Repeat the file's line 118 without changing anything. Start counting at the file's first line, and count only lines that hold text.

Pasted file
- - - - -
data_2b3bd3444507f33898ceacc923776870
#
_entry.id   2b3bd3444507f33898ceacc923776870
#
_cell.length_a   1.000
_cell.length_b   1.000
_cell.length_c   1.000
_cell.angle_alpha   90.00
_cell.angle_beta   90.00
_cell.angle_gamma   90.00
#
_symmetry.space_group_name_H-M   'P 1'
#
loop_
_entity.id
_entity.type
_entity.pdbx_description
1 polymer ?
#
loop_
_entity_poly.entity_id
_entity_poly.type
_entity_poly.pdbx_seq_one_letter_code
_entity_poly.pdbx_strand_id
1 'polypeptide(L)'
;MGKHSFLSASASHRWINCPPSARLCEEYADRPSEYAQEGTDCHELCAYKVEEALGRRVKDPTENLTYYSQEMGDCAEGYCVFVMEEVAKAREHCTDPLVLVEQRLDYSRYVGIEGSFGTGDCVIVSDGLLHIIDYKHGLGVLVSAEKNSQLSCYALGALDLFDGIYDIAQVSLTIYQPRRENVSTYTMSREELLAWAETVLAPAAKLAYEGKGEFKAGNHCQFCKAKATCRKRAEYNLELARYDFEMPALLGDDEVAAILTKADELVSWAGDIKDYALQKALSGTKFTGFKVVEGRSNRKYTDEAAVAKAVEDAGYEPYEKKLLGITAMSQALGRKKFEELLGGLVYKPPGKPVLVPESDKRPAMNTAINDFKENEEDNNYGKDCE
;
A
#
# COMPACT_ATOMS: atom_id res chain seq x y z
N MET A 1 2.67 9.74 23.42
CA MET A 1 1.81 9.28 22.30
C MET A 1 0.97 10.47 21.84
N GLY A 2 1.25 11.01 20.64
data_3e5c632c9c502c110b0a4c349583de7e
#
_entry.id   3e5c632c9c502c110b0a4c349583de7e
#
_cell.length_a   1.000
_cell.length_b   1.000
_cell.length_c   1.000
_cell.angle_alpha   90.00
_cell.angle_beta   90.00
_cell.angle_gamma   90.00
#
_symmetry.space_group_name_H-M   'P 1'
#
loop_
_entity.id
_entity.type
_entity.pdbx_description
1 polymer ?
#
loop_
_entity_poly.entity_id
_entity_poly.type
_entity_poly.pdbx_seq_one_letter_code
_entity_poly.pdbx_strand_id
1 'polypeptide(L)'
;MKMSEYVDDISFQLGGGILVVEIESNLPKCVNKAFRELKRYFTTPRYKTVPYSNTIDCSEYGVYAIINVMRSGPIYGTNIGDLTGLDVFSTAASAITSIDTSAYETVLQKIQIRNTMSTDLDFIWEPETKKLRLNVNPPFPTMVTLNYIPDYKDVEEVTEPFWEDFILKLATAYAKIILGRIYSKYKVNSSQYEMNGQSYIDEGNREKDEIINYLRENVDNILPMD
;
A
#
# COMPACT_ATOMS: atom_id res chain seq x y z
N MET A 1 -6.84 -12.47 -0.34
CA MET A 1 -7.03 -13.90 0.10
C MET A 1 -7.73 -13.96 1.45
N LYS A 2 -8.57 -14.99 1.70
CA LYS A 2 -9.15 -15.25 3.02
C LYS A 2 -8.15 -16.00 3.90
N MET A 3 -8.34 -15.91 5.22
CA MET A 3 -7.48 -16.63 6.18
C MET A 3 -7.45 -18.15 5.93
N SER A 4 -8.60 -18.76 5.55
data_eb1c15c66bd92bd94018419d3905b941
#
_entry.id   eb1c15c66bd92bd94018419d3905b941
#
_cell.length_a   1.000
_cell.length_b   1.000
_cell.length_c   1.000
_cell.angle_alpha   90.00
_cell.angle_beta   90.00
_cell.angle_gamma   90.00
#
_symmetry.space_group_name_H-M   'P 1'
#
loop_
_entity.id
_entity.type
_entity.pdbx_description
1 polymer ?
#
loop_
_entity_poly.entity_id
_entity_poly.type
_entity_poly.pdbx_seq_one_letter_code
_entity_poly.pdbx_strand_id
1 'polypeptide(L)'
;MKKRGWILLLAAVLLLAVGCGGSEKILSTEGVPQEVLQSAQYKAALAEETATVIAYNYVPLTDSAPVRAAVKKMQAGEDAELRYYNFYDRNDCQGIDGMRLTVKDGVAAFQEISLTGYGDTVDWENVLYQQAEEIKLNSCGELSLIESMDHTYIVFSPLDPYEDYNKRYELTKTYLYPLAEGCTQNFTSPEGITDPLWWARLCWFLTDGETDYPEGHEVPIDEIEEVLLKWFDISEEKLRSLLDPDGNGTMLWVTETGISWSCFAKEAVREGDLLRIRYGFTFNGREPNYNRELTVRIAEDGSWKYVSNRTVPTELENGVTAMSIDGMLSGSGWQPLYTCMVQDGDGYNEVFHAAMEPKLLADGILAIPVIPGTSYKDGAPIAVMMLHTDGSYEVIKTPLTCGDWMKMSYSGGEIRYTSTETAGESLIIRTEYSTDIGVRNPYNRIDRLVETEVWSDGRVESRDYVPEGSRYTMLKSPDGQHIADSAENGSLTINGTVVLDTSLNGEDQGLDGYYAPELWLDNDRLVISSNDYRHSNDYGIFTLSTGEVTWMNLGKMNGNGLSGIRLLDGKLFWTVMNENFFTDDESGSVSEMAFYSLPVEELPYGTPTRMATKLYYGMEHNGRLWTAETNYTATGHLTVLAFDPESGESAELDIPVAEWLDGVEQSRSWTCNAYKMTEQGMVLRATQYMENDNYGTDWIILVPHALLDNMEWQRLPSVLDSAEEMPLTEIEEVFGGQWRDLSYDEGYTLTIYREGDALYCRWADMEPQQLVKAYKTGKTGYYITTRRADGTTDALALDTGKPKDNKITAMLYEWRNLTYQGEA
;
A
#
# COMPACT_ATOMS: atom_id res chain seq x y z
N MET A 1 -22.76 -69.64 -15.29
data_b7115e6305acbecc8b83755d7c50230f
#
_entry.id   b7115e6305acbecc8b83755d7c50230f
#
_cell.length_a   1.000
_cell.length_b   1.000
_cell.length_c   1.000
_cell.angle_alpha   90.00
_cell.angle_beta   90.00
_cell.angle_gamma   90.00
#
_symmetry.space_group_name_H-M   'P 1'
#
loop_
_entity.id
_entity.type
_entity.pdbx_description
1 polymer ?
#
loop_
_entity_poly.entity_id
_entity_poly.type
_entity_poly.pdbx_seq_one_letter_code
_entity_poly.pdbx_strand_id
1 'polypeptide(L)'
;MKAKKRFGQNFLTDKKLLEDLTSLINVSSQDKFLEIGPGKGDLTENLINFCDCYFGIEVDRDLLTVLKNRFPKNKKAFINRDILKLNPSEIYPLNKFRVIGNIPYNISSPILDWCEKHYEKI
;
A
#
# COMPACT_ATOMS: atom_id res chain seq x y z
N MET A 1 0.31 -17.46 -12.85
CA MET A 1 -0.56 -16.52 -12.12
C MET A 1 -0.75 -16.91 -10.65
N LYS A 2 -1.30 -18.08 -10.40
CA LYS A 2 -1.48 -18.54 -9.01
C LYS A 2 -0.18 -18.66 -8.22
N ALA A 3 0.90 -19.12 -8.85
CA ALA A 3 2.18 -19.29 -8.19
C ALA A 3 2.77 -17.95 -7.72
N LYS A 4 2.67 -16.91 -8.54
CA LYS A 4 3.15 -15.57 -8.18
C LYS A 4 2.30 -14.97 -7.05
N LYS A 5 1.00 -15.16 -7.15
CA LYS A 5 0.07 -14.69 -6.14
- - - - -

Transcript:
#